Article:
by Lindsay Beyerstein
How our blog got its name
Sidney Hillman was a powerful national figure during the Great Depression, a key supporter of the New Deal, and a close ally of President Franklin D. Roosevelt.
When the rumor spread that President Roosevelt ordered his party leaders to “clear it with Sidney” before announcing Harry S. Truman as his 1944 running mate, conservative critics turned on the phrase, trumpeting it as proof that the president was under the thumb of “Big Labor.”
Over the years, the phrase lost its sting and became a testament to Hillman's influence.
It's hard to imagine a labor leader wielding that kind clout today, but we like the idea—and we hope Sidney would give thumbs up to our blog.
"Art Pope, Citizens United, and North Carolina Politics," an Interview with Jane Mayer
In the New Yorker, Jane Mayer describes how a rumpled dollar store magnate is quietly reshaping the politics of North Carolina, and maybe the nation. Art Pope has been dubbed "The Knight of the Right" for spending millions of dollars bankrolling conservative causes and candidates.
Mayer describes how Pope threw his money and his infrastructure behind REDMAP, a spectacularly successful 2010 bid to give Republicans control of both houses of the state legislature for the first time since 1870, just in time to redraw the Congressional districts along partisan lines. The GOP is expected to pick up at least four more Congressional seats in the next election.
North Carolina is a purple state that Barack Obama carried by just 14,000 votes in 2008. Some analysts say that the president must repeat that performance to be reelected in 2012.
Mayer reports that Tar Heel
Palmetto State Republicans are using their newfound dominance to restrict early voting and mandate government-issued ID at the polls. These kinds of measures can be expected to disproportionately depress voter turnout among key Democratic constituencies including minority voters, youth, and the poor.
Jane Mayer won a Hillman Prize in 2009 for her book, The Dark Side: The Inside Story of How the War on Terror Turned Into a War on American Ideals. I interviewed her by email.
Q: Can you say a little more about how the Citizens United Supreme Court decision created opportunities for Pope to influence politics in North Carolina?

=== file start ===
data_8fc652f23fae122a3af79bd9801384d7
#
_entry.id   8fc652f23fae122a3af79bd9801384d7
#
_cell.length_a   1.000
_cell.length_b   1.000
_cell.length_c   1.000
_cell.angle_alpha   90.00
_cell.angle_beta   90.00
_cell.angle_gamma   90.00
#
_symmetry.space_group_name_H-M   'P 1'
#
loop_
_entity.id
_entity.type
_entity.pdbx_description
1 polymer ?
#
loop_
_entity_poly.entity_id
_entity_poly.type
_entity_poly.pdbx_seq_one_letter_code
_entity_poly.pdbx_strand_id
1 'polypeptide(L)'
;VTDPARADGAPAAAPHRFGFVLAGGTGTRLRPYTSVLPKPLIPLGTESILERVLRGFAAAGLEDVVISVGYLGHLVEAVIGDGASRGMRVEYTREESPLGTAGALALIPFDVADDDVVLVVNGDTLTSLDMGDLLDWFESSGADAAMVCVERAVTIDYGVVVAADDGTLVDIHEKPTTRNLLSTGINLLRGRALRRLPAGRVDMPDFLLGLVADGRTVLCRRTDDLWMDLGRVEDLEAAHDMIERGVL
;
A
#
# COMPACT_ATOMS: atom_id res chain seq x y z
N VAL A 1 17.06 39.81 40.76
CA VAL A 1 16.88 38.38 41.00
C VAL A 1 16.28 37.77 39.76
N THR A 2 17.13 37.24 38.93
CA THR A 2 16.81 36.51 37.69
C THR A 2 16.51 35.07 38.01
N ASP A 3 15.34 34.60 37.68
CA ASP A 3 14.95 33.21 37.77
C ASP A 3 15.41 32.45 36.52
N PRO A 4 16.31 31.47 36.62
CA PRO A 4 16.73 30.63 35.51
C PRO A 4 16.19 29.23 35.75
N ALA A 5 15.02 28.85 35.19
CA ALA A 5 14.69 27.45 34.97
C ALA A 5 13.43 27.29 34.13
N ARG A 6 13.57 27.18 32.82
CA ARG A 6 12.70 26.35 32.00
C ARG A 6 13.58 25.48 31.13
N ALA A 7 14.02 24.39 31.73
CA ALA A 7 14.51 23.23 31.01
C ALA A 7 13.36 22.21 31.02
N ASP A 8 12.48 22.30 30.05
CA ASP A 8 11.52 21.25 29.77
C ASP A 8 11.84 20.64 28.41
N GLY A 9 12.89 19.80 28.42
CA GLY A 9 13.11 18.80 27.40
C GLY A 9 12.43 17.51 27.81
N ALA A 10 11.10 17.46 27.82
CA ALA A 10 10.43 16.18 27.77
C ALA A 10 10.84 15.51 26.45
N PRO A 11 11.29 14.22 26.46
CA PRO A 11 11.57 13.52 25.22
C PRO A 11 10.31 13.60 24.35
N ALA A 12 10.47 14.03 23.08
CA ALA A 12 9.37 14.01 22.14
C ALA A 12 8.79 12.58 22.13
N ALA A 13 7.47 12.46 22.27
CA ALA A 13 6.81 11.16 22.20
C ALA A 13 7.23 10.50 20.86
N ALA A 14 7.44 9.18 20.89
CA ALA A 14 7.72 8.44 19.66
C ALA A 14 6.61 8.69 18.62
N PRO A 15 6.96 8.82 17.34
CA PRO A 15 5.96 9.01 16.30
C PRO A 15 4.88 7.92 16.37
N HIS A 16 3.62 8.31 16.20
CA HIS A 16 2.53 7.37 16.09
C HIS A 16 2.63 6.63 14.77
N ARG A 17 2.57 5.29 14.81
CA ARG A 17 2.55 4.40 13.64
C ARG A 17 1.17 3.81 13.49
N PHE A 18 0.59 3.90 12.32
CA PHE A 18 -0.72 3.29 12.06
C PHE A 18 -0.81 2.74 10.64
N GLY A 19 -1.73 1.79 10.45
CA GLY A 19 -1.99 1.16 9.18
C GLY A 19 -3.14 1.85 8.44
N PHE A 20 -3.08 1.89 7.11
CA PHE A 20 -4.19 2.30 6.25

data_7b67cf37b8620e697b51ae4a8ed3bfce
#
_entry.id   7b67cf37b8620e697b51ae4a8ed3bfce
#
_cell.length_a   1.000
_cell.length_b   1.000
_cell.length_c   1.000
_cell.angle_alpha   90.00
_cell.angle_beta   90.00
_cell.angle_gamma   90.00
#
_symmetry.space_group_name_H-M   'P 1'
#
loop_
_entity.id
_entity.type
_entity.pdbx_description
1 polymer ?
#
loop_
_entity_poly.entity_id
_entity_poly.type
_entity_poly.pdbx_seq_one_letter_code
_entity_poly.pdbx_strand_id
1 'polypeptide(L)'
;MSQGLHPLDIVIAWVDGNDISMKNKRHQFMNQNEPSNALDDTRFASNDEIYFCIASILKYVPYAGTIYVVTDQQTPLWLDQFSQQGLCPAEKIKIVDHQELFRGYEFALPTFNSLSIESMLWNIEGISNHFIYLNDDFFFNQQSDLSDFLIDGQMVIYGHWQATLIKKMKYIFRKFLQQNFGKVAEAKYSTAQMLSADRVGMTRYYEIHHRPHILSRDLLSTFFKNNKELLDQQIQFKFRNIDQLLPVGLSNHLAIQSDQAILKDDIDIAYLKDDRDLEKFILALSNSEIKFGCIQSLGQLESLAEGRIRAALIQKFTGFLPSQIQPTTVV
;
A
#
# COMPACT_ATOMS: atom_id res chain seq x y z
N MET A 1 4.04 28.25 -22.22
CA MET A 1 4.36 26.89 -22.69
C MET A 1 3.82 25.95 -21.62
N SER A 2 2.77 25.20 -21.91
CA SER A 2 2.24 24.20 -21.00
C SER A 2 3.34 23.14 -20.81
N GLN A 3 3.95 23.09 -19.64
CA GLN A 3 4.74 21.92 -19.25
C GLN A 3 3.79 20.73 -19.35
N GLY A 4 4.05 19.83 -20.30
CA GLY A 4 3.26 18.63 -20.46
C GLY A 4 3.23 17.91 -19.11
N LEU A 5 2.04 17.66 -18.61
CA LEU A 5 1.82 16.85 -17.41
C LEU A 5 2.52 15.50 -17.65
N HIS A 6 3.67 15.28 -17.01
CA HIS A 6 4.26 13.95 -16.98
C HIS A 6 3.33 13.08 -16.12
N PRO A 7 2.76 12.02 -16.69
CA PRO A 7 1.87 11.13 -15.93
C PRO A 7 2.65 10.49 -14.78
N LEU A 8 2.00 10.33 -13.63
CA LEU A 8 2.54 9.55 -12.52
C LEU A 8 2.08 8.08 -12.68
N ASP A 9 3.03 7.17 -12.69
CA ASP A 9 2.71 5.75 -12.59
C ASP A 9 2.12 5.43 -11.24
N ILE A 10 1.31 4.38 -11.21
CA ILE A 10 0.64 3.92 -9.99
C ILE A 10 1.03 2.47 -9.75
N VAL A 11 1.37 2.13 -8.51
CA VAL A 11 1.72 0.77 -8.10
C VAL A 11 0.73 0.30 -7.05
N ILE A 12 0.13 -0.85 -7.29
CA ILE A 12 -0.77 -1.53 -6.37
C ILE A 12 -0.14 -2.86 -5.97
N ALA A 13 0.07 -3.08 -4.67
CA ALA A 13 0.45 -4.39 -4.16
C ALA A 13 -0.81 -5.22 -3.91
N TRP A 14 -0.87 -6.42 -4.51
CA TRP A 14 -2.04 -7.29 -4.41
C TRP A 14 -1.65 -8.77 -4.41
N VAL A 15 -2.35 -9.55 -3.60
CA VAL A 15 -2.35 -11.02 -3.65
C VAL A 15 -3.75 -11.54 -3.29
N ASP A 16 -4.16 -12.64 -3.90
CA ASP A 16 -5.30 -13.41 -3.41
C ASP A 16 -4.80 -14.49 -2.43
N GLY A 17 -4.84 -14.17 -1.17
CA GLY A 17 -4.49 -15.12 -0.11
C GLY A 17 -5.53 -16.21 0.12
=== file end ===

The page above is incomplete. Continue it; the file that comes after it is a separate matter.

A: The Supreme Court’s landmark Citizens United decision held that corporations, like people, have the right to free speech, and that spending money in campaigns is a form of expression, so the result was that it struck down prohibitions against corporations spending money on advertisements directly for and against candidates. Because of this ruling, Art Pope, who owns a private business in North Carolina, can now legally spend as much money from his company’s general treasury as he wishes on ads aimed at influencing the outcome of political elections. In reality, publicly-held corporations are somewhat restrained in their political spending by the need not to offend shareholders. But the owners of private companies, like Pope and the Koch Brothers, have no need to worry about shareholders. They can freely spend on politics as they see fit. Pope, who was linked to three-quarters of all the independent money spent on state races in North Carolina in 2010, is emblematic of how much influence a single, motivated, wealthy businessman can now wield in the post Citizens United world.
Q: You've reported extensively on Charles and David Koch, conservative powerbrokers who are spending their oil and chemical fortune on conservative causes. How would you compare Art Pope's approach to politics to that of the Koch Brothers?
A: The Kochs have exponentially more money than Art Pope. He appears to have ‘merely’ $148 million in his family foundation, while Charles and David Koch are reportedly each worth upwards of $20 billion. But beyond that, there are some very interesting similarities in how they approach politics.